Sharona Margolin Halickman

Is the Glass Half Empty or Half Full?

In Parshat Behaalotcha, Bamidbar 11:1-3 we read about the nation acting as “mitonenim” complainers: “The people were “k’mitonenim” like complainers; it was evil in the ears of God. God heard and His anger flared and the fire of God burned among them and consumed some of the outcasts of the camp. The people cried out to Moshe and Moshe prayed to God and the fire subsided. He called the name of the place Taverah, for it was there that burned among them the fire of God.”

Since their complaints are not specifically mentioned in the text, our commentators conjecture what their complaints were about.

According to Ramban, the word “mitonen” is from the same root as “Ben Oni” (Binyamin’s name given to him by Rachel right before she passed away, meaning “the son of my sorrow”). As they got further away from Mount Sinai, which was near an inhabitable settlement and entered “the great and dreadful wilderness” in their first journey they became upset and said: “What shall we do? How shall we live in this wilderness? What shall we eat and what shall we drink? How shall we endure the trouble and the suffering and when shall we come out of here?”

Ramban explains that they spoke in the bitterness of their soul as do people who suffer pain and this was evil in the sight of God as they should have followed Him “with gladness and goodness of heart when everything was abundant” however they behaved like people acting under duress and compulsion, murmuring and complaining about their condition.

In every situation we can find positives and negatives. Each of us can decide if we want to look at the glass as half empty or half full.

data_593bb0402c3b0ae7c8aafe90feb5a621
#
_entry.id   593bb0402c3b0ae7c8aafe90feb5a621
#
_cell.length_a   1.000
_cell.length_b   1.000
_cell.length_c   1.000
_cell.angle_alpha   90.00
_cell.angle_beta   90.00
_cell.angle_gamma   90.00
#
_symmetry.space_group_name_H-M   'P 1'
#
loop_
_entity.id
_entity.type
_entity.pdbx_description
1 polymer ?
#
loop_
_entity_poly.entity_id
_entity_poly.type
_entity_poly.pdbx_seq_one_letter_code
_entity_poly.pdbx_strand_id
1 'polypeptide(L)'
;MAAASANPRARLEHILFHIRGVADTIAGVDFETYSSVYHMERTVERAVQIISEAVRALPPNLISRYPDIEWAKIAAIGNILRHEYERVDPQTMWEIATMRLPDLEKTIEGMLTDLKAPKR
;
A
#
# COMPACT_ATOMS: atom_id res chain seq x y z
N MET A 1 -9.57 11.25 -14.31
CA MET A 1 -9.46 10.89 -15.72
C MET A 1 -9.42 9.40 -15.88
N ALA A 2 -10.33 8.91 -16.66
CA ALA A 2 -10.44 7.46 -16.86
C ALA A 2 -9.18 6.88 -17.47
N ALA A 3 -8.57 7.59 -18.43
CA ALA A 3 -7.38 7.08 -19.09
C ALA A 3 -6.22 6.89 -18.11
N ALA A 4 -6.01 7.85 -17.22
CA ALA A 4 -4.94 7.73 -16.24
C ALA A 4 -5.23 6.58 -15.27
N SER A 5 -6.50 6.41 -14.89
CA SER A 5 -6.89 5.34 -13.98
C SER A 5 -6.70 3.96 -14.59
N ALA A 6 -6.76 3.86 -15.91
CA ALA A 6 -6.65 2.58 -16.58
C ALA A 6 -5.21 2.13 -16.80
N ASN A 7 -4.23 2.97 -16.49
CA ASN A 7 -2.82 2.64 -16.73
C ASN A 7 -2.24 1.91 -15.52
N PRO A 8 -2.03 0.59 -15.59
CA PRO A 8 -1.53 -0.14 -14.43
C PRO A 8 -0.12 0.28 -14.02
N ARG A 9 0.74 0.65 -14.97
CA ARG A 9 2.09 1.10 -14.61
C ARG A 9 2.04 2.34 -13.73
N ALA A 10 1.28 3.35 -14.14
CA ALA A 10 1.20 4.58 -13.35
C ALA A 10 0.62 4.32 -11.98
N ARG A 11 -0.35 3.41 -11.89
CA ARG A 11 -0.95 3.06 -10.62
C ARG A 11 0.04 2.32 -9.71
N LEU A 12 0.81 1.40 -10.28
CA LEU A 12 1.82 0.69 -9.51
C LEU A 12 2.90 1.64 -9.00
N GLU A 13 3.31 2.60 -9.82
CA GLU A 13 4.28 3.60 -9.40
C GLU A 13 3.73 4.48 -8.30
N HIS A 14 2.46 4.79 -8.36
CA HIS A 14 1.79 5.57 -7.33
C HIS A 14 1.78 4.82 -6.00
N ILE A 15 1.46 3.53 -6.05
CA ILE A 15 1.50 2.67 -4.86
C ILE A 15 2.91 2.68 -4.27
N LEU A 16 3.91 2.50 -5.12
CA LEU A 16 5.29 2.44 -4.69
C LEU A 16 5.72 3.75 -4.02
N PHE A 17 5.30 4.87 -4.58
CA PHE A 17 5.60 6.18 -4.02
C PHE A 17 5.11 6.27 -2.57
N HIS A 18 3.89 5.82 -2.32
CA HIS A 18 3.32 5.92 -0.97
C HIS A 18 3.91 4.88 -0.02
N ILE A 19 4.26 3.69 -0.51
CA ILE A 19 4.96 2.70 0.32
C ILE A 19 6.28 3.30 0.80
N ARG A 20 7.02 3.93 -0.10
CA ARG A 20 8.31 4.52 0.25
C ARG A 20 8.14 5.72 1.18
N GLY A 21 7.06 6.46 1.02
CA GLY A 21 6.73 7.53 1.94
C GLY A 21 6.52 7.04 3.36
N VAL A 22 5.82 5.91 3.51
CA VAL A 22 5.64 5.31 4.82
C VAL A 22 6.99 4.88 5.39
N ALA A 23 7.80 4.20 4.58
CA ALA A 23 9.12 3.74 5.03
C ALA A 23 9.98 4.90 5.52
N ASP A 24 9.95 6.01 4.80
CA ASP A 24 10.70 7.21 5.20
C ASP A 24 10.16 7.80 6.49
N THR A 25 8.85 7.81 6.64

Instead of letting God take care of them, in place of appreciating the fact that they just received the Torah, rather than being grateful for the fact that the Ark of the Covenant was traveling in front of them and the Cloud of God was above them, they chose to worry and complain.

When encountering a difficult situation, one needs to take the time to assess the situation and weigh the positives and negatives. Often, one will find that the good outweighs the bad.

About the Author
Sharona holds a BA in Judaic Studies from Stern College and an MS in Jewish Education from Azrieli Graduate School, Yeshiva University. Sharona was the first Congregational Intern and Madricha Ruchanit at the Hebrew Institute of Riverdale, NY. After making aliya in 2004, Sharona founded Torat Reva Yerushalayim, a non profit organization based in Jerusalem which provides Torah study groups for students of all ages and backgrounds.
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